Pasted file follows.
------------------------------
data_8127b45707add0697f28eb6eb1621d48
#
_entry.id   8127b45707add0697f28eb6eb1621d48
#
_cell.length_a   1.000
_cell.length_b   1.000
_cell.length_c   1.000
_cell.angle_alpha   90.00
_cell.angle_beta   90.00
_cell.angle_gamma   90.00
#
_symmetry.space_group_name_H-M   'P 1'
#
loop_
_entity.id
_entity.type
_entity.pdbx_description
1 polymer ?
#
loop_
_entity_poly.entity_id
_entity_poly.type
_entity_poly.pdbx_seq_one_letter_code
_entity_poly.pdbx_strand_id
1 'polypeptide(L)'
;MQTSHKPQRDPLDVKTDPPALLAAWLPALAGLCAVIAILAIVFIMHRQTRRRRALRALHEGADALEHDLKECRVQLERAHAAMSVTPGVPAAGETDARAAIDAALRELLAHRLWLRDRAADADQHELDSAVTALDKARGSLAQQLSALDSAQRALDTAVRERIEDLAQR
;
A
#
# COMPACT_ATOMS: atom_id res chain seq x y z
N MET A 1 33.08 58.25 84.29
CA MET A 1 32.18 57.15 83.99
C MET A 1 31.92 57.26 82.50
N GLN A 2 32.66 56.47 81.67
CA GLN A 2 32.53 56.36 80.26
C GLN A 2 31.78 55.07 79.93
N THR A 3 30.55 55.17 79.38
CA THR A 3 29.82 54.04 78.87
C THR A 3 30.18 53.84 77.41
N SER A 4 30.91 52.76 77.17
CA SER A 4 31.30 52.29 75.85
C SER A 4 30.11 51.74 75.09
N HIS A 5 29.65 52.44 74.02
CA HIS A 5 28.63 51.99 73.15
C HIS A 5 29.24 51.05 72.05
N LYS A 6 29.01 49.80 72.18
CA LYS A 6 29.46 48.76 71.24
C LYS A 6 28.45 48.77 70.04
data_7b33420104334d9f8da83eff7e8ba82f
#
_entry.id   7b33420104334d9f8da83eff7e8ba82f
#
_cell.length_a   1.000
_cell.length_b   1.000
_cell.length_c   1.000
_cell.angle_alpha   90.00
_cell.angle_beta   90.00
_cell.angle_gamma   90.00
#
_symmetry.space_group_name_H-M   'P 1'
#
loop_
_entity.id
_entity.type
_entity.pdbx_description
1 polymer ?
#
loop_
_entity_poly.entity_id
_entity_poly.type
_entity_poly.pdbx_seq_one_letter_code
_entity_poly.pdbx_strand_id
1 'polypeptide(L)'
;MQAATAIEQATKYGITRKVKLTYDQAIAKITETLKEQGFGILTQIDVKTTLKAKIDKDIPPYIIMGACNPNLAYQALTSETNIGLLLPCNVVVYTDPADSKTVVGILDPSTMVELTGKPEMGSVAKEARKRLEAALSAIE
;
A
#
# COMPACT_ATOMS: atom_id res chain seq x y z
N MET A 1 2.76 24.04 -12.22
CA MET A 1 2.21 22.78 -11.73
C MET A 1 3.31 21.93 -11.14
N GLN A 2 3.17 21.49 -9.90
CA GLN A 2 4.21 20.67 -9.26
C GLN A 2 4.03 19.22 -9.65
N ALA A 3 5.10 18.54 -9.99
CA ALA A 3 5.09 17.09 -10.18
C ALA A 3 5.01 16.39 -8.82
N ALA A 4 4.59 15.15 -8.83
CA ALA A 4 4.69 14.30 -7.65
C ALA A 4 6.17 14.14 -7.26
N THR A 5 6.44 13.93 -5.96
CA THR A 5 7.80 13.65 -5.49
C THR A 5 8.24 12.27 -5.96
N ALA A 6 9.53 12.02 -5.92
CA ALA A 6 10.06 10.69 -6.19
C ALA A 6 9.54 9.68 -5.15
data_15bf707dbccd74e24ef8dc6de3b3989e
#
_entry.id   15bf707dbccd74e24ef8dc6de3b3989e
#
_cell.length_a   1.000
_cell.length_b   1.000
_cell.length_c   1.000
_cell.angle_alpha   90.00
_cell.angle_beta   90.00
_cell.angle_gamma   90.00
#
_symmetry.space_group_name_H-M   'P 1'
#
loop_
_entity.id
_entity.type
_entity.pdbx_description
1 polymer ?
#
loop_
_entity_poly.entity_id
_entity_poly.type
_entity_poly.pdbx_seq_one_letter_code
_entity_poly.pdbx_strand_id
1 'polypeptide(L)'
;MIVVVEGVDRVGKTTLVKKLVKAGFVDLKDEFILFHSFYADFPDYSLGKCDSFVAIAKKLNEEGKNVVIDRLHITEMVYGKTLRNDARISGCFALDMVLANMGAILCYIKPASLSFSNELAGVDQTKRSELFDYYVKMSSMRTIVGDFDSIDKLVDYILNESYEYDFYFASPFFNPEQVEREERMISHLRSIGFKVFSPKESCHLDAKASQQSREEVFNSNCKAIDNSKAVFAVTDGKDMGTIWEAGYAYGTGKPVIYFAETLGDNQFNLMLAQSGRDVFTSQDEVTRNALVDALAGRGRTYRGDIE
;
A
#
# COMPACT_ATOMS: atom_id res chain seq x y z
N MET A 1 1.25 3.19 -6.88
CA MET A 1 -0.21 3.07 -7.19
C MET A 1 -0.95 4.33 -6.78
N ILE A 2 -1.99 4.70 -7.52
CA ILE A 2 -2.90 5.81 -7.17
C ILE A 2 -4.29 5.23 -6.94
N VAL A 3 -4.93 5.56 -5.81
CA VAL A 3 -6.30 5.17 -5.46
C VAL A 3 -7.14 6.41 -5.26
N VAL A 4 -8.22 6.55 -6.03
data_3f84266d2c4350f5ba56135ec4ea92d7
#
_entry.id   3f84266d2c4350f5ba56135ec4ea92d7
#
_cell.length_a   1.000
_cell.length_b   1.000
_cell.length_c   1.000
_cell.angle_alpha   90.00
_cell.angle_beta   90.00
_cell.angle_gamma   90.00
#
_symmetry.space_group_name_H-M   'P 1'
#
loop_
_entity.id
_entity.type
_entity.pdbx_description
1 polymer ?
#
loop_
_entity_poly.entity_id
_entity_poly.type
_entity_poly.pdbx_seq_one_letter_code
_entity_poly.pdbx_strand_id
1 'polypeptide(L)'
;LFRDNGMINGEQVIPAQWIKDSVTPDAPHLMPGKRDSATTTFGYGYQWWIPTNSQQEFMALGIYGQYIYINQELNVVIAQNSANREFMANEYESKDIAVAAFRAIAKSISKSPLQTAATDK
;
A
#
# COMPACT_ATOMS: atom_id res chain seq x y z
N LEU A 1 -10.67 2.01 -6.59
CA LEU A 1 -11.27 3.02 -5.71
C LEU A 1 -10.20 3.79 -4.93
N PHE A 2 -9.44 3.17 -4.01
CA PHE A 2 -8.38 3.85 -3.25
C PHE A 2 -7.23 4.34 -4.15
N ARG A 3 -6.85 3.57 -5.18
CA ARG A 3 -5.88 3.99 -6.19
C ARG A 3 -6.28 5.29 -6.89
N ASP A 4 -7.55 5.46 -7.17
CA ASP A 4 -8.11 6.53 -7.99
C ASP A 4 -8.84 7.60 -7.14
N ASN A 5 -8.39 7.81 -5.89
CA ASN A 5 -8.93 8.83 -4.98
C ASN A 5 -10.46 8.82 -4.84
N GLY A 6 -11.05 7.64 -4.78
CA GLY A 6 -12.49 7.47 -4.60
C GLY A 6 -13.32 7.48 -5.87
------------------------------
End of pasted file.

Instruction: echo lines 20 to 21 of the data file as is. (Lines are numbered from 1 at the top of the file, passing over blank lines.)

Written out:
loop_
_entity_poly.entity_id